Flawed

Flawed

Flawed
Cecelia Ahern

HarperCollins Children's Books

ISBN 9780008125103

FLAWED is set in a powerfully-realised society where perfection is valued above humanity, with an intense love story at its centre. Good-girl Celestine has always agreed with the system but following an act of kindness towards one of the Flawed is herself excluded and soon she is fighting for her own survival and for love. Hugely accessible, emotionally resonant and with a character who will seize the hearts of anyone who meets her, this is the ideal book for anyone who has ever felt the pressure to be perfect.

Librarian's Book choice

I have always enjoyed Cecelia Ahern's novels and was intrigued about what her first teenage/young adult novel would be like. It turns out that it is a brilliant, absorbing, thought-provoking read, which I foresee becoming one of the next big teenage series.

There may be many other dystopian series are out there already but this one, I think, is a very welcome addition to the collection. It is very well written as you would expect from such a bestselling author and for me, it is much more intriguing and evocative for not being set far off into the future or after an apocalypse or involving vampires and the like (however, I have been known to enjoy all of those things as well).

Set in a world very recognisable to ours today, Celestine and her family live in a country which has two sets of rules to abide by, firstly, the ordinary criminal laws and secondly, the directives issued by The Guild. After having suffered a major economic crisis caused by those in power who, it is felt, got away with their poor decisions and the devastating consequences, The Guild was developed to weed out such Flawed individuals from powerful roles. However, over time its reach has extended into all areas of society, all demographics; nobody is untouchable.

The head of The Guild, Judge Bosco Crevan, boasts that they will soon have a 'morally, ethically flawless society'. But is this at all possible and how far is too far in the desire to get to this ideal? Crevan, for many, is a scary figure, someone to 'fear and revere', but to Celestine, he is a friend, the father of her perfect boyfriend, somebody who she respects and admires.

Celestine is logical, sees things in black and white, trusts the system, and never questions it. The Guild and Crevan are always right and those that they have deemed Flawed deserve all that the non-Flawed society can throw at them. This includes everything from wearing an identifying armband, having a curfew, allocated seating on public transport, limited prospects and following a strict basic diet right up to be branded, their skin seared with an F in one of five different places on their body depending on what misdemeanour they have perpetrated.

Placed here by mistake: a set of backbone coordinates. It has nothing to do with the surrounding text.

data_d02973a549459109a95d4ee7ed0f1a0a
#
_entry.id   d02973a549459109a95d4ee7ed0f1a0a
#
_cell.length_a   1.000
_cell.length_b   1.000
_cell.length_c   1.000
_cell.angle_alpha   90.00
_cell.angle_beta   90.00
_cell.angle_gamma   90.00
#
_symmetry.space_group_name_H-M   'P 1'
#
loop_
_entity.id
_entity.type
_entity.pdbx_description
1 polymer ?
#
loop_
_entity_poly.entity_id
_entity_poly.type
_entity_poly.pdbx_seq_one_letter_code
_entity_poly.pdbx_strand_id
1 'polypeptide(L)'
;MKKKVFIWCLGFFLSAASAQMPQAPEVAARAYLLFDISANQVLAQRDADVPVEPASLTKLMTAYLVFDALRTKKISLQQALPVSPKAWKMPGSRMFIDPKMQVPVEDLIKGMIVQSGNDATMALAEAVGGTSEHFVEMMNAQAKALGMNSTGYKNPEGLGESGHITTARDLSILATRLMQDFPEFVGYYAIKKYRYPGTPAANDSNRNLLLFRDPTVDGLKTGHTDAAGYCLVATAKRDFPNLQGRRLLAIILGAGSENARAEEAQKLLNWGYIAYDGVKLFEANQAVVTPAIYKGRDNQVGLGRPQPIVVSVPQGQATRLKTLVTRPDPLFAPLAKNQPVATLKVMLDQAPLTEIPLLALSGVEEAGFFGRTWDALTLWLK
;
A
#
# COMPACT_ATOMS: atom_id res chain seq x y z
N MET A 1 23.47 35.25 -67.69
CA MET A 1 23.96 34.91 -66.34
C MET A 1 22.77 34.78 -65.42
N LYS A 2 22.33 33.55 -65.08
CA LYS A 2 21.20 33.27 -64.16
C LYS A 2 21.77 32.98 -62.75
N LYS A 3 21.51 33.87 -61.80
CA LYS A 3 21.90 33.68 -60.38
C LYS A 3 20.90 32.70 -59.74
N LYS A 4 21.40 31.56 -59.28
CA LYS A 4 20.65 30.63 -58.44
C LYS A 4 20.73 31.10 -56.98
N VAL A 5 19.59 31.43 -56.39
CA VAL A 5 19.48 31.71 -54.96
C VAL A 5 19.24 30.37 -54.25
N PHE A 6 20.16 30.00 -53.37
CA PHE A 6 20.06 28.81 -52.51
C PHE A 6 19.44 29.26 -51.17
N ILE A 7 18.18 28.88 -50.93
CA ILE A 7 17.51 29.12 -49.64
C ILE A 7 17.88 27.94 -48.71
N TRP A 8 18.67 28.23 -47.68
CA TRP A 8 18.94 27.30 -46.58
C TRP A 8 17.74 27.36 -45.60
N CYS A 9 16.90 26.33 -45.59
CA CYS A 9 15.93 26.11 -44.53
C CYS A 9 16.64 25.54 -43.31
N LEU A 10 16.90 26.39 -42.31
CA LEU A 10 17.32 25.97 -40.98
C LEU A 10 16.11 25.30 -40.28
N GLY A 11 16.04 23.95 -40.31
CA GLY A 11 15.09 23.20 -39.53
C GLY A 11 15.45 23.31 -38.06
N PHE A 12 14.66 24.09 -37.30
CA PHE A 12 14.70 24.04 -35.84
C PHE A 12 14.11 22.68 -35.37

One day an event occurs which shocks Celestine to her core and her certainty in the system is shaken. She is soon knocked even further when she witnesses something, which to her, just does not make sense. Her logic and tenacity lead her to becoming involved and as events escalate she finds herself on the wrong side of The Guild. It is from here that she begins to question everything and sees society, The Guild, and the Judge, her once upon a time idol, as they really are.

Celestine is a perfect citizen of The Guild, she is naive, selfish, inward-looking, and is quite blind to other people's feelings and lives. Because of this, she is the perfect heroine of the novel. We follow her growing self-doubts and essentially her becoming a rounder, kinder, stronger person. She captivates the reader and we feel for her as her naivety leads her into several dangerous situations. She is bewildered by why so many different groups, including various underground anti-Guild movements, want her as their figurehead. As she becomes more aware and questions her society more she begins to realise that she holds all the power and it is up to her how she uses it.

There is so much to talk about in this novel; it is engaging and thought-provoking. It has intense moments, I so wanted somebody to barge into the room and rescue her in one particular scene. It has many parallels with our world (both historically and contemporary), including media manipulation and political deception as well as how the Other in society is treated.

It is possible to make parallels with so many other works, not just teenage dystopian series but novels such as The Scarlet Letter. I am eagerly awaiting the next instalment.

416 pages / Ages 12+ / Reviewed by Natalie Plimmer


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